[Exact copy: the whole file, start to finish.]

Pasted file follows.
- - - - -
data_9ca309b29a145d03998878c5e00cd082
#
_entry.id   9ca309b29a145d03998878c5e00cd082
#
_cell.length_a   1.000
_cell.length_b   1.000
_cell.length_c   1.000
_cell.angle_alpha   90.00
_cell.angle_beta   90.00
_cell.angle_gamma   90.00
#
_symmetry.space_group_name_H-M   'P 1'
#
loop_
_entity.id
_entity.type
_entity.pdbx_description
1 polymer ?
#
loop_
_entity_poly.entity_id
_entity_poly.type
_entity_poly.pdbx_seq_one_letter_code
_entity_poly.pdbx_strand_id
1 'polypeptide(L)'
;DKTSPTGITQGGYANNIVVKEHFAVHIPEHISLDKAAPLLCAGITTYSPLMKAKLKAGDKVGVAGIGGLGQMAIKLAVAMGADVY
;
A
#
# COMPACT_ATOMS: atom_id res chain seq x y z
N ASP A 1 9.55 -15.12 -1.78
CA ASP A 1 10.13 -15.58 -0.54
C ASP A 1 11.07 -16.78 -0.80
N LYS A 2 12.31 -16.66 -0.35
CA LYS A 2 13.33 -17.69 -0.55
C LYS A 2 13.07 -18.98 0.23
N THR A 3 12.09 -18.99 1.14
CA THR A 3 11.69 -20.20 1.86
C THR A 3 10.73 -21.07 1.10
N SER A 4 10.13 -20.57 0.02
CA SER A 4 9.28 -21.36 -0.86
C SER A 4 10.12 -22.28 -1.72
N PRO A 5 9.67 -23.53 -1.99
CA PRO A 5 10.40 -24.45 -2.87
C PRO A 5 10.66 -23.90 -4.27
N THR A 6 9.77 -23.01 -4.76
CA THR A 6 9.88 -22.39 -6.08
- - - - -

data_9ca309b29a145d03998878c5e00cd082
#
_entry.id   9ca309b29a145d03998878c5e00cd082
#
_cell.length_a   1.000
_cell.length_b   1.000
_cell.length_c   1.000
_cell.angle_alpha   90.00
_cell.angle_beta   90.00
_cell.angle_gamma   90.00
#
_symmetry.space_group_name_H-M   'P 1'
#
loop_
_entity.id
_entity.type
_entity.pdbx_description
1 polymer ?
#
loop_
_entity_poly.entity_id
_entity_poly.type
_entity_poly.pdbx_seq_one_letter_code
_entity_poly.pdbx_strand_id
1 'polypeptide(L)'
;DKTSPTGITQGGYANNIVVKEHFAVHIPEHISLDKAAPLLCAGITTYSPLMKAKLKAGDKVGVAGIGGLGQMAIKLAVAMGADVY
;
A
#
# COMPACT_ATOMS: atom_id res chain seq x y z
N ASP A 1 9.55 -15.12 -1.78
CA ASP A 1 10.13 -15.58 -0.54
C ASP A 1 11.07 -16.78 -0.80
N LYS A 2 12.31 -16.66 -0.35
CA LYS A 2 13.33 -17.69 -0.55
C LYS A 2 13.07 -18.98 0.23
N THR A 3 12.09 -18.99 1.14
CA THR A 3 11.69 -20.20 1.86
C THR A 3 10.73 -21.07 1.10
N SER A 4 10.13 -20.57 0.02
CA SER A 4 9.28 -21.36 -0.86
C SER A 4 10.12 -22.28 -1.72
N PRO A 5 9.67 -23.53 -1.99
CA PRO A 5 10.40 -24.45 -2.87
C PRO A 5 10.66 -23.90 -4.27
N THR A 6 9.77 -23.01 -4.76
CA THR A 6 9.88 -22.39 -6.08